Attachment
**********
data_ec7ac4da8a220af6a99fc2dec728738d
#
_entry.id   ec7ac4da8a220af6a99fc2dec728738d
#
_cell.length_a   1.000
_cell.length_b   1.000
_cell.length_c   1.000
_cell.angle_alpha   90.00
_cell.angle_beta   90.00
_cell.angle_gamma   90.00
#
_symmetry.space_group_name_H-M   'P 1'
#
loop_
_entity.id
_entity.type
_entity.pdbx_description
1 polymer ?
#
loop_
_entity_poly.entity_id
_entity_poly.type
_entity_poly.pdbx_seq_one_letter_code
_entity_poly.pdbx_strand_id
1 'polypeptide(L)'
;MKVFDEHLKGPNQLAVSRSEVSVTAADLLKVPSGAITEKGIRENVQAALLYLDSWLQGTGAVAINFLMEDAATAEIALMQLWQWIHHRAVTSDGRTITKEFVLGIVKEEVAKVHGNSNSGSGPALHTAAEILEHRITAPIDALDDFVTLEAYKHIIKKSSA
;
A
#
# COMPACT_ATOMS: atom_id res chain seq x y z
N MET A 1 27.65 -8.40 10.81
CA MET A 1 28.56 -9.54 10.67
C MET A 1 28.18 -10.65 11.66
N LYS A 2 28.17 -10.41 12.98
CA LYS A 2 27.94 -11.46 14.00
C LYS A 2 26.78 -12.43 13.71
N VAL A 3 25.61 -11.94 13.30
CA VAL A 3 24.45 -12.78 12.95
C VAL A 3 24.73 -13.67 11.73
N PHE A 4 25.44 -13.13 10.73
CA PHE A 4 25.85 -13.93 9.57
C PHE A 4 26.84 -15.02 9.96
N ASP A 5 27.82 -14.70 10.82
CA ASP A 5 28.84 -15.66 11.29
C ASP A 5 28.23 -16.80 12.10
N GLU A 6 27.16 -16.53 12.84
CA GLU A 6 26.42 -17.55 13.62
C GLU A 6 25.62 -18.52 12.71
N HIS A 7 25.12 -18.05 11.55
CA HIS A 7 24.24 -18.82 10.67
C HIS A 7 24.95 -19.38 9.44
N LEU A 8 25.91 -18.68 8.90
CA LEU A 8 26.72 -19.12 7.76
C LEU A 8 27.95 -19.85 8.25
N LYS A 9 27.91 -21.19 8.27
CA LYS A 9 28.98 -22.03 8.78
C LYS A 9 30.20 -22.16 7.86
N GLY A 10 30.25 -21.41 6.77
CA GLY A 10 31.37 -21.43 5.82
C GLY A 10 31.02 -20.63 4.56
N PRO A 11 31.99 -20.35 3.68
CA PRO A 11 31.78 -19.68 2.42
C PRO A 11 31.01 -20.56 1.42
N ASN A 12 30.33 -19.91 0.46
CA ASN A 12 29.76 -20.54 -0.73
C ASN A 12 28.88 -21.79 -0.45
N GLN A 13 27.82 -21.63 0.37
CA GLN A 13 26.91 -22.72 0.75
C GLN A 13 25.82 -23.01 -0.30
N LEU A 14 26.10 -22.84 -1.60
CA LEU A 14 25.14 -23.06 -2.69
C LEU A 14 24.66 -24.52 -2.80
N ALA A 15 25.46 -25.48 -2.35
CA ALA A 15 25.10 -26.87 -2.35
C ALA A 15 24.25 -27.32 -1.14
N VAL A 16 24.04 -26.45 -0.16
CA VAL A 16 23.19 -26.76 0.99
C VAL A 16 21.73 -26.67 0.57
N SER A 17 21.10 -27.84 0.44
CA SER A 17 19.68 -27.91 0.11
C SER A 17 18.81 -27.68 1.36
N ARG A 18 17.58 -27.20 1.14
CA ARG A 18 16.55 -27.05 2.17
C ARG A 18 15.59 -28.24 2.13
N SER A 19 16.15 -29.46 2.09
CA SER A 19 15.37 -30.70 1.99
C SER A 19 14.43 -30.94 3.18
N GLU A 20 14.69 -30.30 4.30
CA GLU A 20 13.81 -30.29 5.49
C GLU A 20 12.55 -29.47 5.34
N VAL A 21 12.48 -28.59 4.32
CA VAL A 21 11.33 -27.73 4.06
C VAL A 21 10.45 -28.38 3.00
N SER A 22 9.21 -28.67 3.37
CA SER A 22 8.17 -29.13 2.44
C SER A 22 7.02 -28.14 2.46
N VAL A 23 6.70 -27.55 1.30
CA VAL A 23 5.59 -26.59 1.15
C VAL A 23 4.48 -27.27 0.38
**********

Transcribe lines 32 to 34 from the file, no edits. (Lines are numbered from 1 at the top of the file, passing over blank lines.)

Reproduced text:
CA MET A 1 28.56 -9.54 10.67
C MET A 1 28.18 -10.65 11.66
N LYS A 2 28.17 -10.41 12.98